oh wow i thought it would be around 70 percent.what if i do good on next weeks exam and bad on final exam will it go up.

Hope springs eternal, as apparently does denial.
From: Zeno Ferox
To: Louise
Subject: RE: Arithmetic question

No, Louise, you have to do well on all of the remaining exams if you want to pass the class. That includes Exam 3, the practice final, and the final exam. You need to earn a B on each one to offset the low grades you got earlier in the semester. If you do not get a good grade on the final, your score will not rise enough for you to pass the class. There aren't a lot of alternatives for you right now. You need to do consistently well right to the end of the semester.

I got one last message from her.
From: Louise
To: Zeno Ferox [zenoferox@sbcglobal.net]
Subject: RE: Arithmetic question

well i am trying my best to pass the class. i also go to turtoring

I had my doubts that she was really trying her best, but I did believe that she was going to the math tutor. I mean, someone was doing her homework for her. Louise handed in homework sets that were neat and accurate (and transcribed in her own handwriting), but she was completely incapable of replicating anything like her homework solutions on her exams. She also never had anything to contribute during small-group work, when Louise always relied on her partners to carry her. Nor could she give any coherent answers when I queried her one-on-one in class while wandering about and checking with the students while they were trying to solve the problems on their worksheets.

This story doesn't have a lot of suspense to it, does it? Louise showed up for the next exam and flunked spectacularly, earning the worst score in the class. It was as if she had walked in cold without ever having seen any of the material before. It was a wipe-out. Yet she persisted in thinking she had a chance right till the last minute.

I am as mystified by her as she is by arithmetic.

12 comments:

Eamon Knight said...

Every so often I am brought up short by the realization that there are adults in this world who are utterly, uncomprehendingly, and (sadly) probably permanently ignorant about things that to me are second nature -- knowledge that's part of the basic furniture of my mind. I mean, decimal fractions (and converting to/from proper fractions) are, what -- middle school stuff? I must have learned that sometime around puberty, even *despite* the obvious distractions of that period....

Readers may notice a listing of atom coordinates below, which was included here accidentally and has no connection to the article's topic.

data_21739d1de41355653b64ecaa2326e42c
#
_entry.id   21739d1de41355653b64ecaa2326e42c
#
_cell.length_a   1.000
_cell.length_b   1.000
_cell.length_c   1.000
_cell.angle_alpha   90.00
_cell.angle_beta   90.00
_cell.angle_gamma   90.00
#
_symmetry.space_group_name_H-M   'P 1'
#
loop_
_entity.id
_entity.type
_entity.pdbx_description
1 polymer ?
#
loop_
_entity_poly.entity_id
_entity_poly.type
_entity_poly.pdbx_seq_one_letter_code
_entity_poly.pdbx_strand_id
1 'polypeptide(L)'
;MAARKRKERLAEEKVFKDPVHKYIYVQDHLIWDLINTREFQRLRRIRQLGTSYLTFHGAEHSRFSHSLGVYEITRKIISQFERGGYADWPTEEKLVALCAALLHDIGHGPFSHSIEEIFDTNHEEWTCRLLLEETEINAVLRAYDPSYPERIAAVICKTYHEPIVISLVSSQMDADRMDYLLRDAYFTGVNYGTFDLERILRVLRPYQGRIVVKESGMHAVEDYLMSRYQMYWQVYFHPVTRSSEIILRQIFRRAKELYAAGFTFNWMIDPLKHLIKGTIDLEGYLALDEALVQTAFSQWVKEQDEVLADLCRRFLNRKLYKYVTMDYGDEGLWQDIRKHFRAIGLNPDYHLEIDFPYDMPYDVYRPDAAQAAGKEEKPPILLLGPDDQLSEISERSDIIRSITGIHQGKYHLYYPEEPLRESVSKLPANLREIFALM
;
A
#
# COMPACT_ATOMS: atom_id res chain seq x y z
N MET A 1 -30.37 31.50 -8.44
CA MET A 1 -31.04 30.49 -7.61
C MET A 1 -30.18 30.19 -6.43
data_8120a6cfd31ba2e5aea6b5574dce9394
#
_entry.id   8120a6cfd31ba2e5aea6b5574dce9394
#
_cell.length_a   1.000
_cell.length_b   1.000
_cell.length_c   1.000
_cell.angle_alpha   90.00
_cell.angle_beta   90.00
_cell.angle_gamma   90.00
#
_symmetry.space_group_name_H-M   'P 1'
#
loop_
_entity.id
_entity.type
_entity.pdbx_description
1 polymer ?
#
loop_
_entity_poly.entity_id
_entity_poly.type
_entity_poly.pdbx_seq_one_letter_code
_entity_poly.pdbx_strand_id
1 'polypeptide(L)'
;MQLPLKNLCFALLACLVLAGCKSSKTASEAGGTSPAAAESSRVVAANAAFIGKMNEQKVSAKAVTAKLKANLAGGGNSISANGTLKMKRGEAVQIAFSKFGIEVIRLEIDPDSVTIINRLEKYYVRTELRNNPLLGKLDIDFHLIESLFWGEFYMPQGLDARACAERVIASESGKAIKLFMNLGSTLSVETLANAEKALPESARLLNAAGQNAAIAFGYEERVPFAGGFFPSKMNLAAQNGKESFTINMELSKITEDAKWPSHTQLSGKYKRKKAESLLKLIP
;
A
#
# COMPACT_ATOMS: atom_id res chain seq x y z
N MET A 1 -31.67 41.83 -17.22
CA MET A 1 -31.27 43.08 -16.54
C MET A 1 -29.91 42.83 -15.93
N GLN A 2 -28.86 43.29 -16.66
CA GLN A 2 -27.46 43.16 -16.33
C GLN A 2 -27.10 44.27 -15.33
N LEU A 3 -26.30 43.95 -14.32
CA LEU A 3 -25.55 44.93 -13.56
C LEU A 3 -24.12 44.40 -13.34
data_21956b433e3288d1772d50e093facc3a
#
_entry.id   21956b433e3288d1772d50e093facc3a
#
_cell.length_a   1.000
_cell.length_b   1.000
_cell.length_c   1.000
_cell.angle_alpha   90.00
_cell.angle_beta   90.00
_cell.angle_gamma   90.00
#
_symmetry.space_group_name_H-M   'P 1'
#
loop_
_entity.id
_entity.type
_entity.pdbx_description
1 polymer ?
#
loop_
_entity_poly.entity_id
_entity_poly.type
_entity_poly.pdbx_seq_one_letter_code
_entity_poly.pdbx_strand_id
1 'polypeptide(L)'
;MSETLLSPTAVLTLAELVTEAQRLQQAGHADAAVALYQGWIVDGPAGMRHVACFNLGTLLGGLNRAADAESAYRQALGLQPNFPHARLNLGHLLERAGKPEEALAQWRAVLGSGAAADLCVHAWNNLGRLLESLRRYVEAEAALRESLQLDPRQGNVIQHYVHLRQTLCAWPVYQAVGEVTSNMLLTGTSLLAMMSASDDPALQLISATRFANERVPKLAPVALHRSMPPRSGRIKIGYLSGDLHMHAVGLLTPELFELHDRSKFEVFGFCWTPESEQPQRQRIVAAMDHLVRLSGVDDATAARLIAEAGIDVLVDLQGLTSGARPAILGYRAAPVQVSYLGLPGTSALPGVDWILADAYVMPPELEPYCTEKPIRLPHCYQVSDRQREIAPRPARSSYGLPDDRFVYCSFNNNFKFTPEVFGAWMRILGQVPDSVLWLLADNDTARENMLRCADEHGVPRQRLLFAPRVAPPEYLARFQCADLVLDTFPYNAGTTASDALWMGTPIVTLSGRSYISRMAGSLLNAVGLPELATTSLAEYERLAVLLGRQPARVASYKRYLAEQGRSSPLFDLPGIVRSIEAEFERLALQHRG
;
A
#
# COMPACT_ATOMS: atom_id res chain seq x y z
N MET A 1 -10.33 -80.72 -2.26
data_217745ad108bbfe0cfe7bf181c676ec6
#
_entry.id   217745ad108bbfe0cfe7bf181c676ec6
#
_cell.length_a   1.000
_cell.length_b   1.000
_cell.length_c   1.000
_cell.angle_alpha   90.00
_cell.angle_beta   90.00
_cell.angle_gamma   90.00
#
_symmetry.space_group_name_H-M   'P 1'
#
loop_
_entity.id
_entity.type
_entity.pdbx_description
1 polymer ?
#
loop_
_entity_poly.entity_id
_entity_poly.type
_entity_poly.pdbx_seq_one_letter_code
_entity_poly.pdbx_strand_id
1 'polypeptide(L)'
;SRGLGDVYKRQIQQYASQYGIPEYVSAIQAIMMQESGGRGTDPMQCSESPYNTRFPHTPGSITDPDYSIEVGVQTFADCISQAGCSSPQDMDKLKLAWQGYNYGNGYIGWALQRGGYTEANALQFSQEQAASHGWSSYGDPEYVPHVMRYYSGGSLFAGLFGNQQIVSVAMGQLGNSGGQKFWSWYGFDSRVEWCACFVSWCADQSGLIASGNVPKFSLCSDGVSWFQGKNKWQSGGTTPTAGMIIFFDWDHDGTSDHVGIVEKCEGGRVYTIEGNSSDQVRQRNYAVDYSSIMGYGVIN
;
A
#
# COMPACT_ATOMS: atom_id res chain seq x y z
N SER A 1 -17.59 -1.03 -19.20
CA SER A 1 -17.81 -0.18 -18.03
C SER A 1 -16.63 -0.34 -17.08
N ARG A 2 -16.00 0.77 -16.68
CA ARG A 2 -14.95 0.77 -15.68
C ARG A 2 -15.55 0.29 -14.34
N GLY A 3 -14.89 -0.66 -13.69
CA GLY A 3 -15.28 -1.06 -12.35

Anonymous said...

Eamon,

It's fifth grade stuff. My son's been learning it this year.

intrinsicallyknotted said...

*shudder* I really, really don't understand how a person can make it through high school and not know this stuff. I am perpetually amazed when I am tutoring and a student demonstrates this level of lack of understanding.

ods15 said...

Am I missing some kind of culture or United States community college thing? Why the hell are you teaching decimal fraction in *college*???

I just started university this month, the *easiest* stuff I've seen so far in this single first month were at least as difficult as moderately hard integrals...

Decimal fractions??!?

Interrobang said...

Her grammar's atrocious, too, and she's got an overestimation of her own competence. I wonder if she's had an eval for learning disabilities. The "gets the homework right but can't do it in class" thing stands out for me, because that's exactly how it works with me, too -- I can do it as long as someone's been coaching me right there, but give it a half hour with no reminding, and I'm as good as blank again. Nobody ever was "doing my homework," either; I just have approximately zero retention for math beyond a certain level. (I seem to top out at simple algebra.)

Either way, it sounds like she needs more help than you're able to provide; I hope she gets it.

Zeno said...

Yes, ods15, you are missing something about American community colleges. We are colleges, in that we can provide all of the instruction of a two-year college curriculum, but we also provide adult education for people who need to start essentially from zero. That means the high school curriculum (algebra and trig) as well as a "refresher" in grammar school arithmetic for those who don't remember any.

It can be a challenge, that's for sure. The semester that I tried to teach arithmetic to "Louise" was also the semester I taught a multivariate calculus class during the preceding period. Talk about whiplash of the brain...

Sili said...

Why was she even in the class?

I first wrote "Why did she even try to learn maths?", but it just doesn't sound right.

I can't remember when I learned fractions - I'm that way with almost everything I've learnt before uni. It's just sorta slipped in there without any sorta chronological tag - of course, my life has been pretty uninteresting, so there've never been any nice pegs to hang events on.

Interrobang, I don't think it's fair to attack her 'grammar'. She's using simplified spelling, but is easily comprehensible.